Dates are outlined below, but based on the responses, here’s what we have planned: the Yarn Folk Fall Sweater KAL will run from October 16 - November 30. Prior to the official start state, we will host two planning sessions in the shop—a great time to consider pattern choices, select yarn, and make sure you have the needles and notions you need. There will be a dedicated Facebook group (you can join here) and a dedicated thread in Yarn Folk’s Ravelry group (which you can find here).

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Ann
Sweater KAL Poll

While Liz capably handled the shop over the weekend (thanks, Liz!), I accompanied Mr. Yarn Folk to Salt Lake City for the Big Cottonwood Marathon. Above is a moonset (is that a thing?)—looking toward the west at 7:04 am. It was fascinating to watch the moon slowly drop below the mountains. After the race, I had the chance to stop by one of SLC’s local yarn shops, Blazing Needles, where I enjoyed talking with Cynthia and her staff. They had just received a trunk show of garments from Brooklyn Tweed, and I’m mulling some exciting yarn substitutions in my mind. More to follow!

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Ann
Field Trip

While Liz capably handled the shop over the weekend (thanks, Liz!), I accompanied Mr. Yarn Folk to Salt Lake City for the Big Cottonwood Marathon. Above is a moonset (is that a thing?)—looking toward the west at 7:04 am. It was fascinating to watch the moon slowly drop below the mountains. After the race, I had the chance to stop by one of SLC’s local yarn shops, Blazing Needles, where I enjoyed talking with Cynthia and her staff. They had just received a trunk show of garments from Brooklyn Tweed, and I’m mulling some exciting yarn substitutions in my mind. More to follow!

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Ann
A close up view + Slow Crawl prize winners!

If you saw the spectacular sweater that Liz knit for her daughter at the Kittitas County Fair, you will have seen the steer and the border collie on the left and right fronts, but not the horse on the back. The sweater was based on the Knitter’s Dude pattern, knit in the round, and steeked. But rather than using the geometric motifs from the pattern, Liz worked with her daughter to find images that represented ranch life, and then charted them to fit the sweater using knitter’s graph paper.

If you’d like to see the sweater in person, Liz will be covering the shop for me this weekend, so stop by from Friday to Sunday! (Note: Friday is the second edition of September Sock Club, and Liz is an experienced sock knitter….)

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Ann
New tricks, a landscape, and casting on

Above is how I close the gap left after binding off in the round—I decided to video it after Marie Greene shared her method in the Olive Knits weekly email. The two methods are quite similar, but have enough variation to be intriguing! One of my favorite things about knitting is the seemingly infinite number of ways we come up with to accomplish the same task!

(Forgive the background noise—I’m a liiiiiiittle worried about the belt drive in my washing machine….)

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Ann
Side projects

The round table at Yarn Folk has seen many projects, and even more topics of conversation. It’s been in the shop since the beginning, and was purchased from CWU surplus. I’ve been told by several reliable sources that it used to be a library table (and last I checked there was a piece of petrified gum still stuck underneath).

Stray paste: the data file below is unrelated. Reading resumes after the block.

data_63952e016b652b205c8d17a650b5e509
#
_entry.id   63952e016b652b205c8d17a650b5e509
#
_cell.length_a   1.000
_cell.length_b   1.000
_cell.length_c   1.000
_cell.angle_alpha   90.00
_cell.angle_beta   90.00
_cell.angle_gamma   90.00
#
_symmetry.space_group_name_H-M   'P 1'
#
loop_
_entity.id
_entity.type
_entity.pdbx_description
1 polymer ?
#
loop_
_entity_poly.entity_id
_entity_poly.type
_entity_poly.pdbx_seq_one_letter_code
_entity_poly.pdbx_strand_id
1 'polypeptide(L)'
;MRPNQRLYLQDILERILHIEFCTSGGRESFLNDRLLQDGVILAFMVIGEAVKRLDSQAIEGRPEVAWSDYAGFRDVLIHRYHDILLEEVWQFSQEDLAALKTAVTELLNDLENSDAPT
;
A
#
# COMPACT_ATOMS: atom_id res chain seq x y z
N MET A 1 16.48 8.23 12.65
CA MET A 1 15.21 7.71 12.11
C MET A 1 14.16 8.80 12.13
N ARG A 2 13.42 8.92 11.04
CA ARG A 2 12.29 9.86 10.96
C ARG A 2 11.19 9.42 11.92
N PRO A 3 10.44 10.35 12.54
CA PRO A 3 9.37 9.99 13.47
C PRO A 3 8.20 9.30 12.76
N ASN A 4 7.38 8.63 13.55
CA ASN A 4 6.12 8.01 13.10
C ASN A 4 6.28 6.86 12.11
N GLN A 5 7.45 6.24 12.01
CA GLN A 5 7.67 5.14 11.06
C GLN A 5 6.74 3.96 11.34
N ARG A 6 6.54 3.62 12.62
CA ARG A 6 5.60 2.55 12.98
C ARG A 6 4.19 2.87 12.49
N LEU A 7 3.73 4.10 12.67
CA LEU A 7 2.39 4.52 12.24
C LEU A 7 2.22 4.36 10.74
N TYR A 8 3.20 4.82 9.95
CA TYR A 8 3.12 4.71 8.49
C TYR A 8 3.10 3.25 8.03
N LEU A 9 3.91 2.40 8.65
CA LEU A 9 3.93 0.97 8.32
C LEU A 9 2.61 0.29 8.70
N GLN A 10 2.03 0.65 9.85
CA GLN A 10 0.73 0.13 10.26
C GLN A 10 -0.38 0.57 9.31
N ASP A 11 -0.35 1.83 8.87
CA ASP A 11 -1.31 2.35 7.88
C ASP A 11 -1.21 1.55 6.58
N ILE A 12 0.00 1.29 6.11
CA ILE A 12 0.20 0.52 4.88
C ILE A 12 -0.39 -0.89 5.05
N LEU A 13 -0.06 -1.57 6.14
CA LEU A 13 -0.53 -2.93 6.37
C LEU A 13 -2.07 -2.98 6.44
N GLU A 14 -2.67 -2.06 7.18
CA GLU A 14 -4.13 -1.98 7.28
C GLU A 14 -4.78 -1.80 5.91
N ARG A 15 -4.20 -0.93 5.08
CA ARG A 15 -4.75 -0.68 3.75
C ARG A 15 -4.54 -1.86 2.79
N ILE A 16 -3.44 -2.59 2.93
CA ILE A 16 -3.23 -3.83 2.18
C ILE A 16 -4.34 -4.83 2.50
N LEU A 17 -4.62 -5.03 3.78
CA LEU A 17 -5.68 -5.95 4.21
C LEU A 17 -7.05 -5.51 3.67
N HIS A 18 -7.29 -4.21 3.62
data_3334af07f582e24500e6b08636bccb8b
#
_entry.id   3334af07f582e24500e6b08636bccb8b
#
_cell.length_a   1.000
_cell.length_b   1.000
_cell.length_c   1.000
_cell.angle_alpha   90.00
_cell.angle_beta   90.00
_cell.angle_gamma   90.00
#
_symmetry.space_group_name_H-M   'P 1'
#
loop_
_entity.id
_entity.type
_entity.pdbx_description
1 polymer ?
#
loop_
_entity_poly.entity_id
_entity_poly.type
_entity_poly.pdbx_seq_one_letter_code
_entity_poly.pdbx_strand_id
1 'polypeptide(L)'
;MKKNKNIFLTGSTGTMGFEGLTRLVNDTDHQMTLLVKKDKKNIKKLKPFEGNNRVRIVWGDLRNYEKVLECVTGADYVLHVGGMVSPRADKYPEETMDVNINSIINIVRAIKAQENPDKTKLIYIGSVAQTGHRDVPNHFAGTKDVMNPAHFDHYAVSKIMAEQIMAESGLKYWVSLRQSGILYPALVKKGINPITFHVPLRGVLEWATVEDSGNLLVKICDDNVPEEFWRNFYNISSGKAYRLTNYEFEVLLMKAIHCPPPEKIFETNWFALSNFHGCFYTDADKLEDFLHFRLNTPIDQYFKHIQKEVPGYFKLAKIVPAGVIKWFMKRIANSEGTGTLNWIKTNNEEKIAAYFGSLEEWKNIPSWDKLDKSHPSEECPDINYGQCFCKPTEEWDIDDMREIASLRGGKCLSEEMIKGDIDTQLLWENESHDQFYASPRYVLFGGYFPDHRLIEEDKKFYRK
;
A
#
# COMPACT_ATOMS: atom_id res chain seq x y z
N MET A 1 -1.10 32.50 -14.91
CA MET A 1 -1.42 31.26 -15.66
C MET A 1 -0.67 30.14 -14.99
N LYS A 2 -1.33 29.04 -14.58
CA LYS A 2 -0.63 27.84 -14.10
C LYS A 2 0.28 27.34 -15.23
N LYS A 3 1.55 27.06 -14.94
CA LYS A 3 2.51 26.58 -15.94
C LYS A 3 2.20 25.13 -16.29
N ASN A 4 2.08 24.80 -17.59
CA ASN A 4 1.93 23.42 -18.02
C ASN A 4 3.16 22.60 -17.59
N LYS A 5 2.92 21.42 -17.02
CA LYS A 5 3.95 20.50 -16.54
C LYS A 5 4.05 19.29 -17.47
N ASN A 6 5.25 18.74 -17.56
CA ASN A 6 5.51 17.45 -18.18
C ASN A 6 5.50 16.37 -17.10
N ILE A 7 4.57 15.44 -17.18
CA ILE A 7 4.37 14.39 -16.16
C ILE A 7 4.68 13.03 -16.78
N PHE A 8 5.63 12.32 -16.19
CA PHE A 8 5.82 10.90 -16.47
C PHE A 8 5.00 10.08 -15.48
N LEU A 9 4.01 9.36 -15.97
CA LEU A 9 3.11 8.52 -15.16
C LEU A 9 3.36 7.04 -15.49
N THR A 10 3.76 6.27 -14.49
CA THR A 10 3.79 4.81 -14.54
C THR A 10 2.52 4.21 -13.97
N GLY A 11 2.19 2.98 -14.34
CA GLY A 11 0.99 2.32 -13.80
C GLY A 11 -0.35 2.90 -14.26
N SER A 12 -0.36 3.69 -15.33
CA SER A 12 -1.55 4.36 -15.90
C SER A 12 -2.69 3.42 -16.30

I’ve never been a big fan of the golden oak stain, so over the next little bit, I’ll be stripping it. It will be functional in between stages, but will likely look beat-up in new ways for awhile.

Hope to see you around the table soon!

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Ann
One month until the Kittitas County Fair!

The 2019 Kittitas County Fair is just about a month away! Online and in person entries are accepted from August 1st through August 15, and the late entry period is from August 16-18 for online entries and August 16-25 or in person entries. There is no cost to enter during the regular entry period, and the fee for late entry is only $3. The Fair 101 - How to Enter guide can be found here.

As always, there is no penalty if you don't submit your items! So if you think you might like to enter an item in the fair, go ahead and do it! You can always change your mind later. (Right now? You don’t even need to be DONE with your projects!)

Home Arts exhibits are received in the Home Arts building between 10am and 7pm on Friday, August 23rd. Pick up is on September 2nd (Labor Day), from 6-8pm.

You can find the complete Exhibitor's Guide here. Enter your things--it's fun to see a big range of projects on display, and that only happens if you participate!

(Not a resident of Kittitas County? Here are links to info for the Central Washington State Fair, Chelan County, Grant County and The Puyallup. (Douglas County deadlines have passed.)

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Ann
Join Liz for Project Circle on Friday!

Welcome Liz back to the shop Friday afternoon and Saturday—I’ll be off on a small adventure with Mr. Yarn Folk, as he participates in the White River 50 race near Mt. Rainier. He’ll do the hard part, I’ll provide clean socks and fresh water, and lots and lots of snacks a few times throughout the day—and otherwise hang out and knit and read on a mountain. If I have a cell connection, I’ll post a few #placesyoucanknit photos!

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Ann
Coming Soon: Berroco Fall Yarn Tastings

The Berroco Yarn Tasting returns for Fall! While it was great fun to have a huge group last time, this time around, I’ll be offering two (slightly) smaller sessions—Wednesday, August 14th, 5-7pm, and Friday, August 23rd, 5-7 pm. The fee is $12 and includes refreshments and knittable sample balls of six different yarns. There will be a combined door prize for both sessions—a nice kit containing a pattern booklet and several balls of one of the yarns. This was a popular event in the spring—sign up early to secure your spot!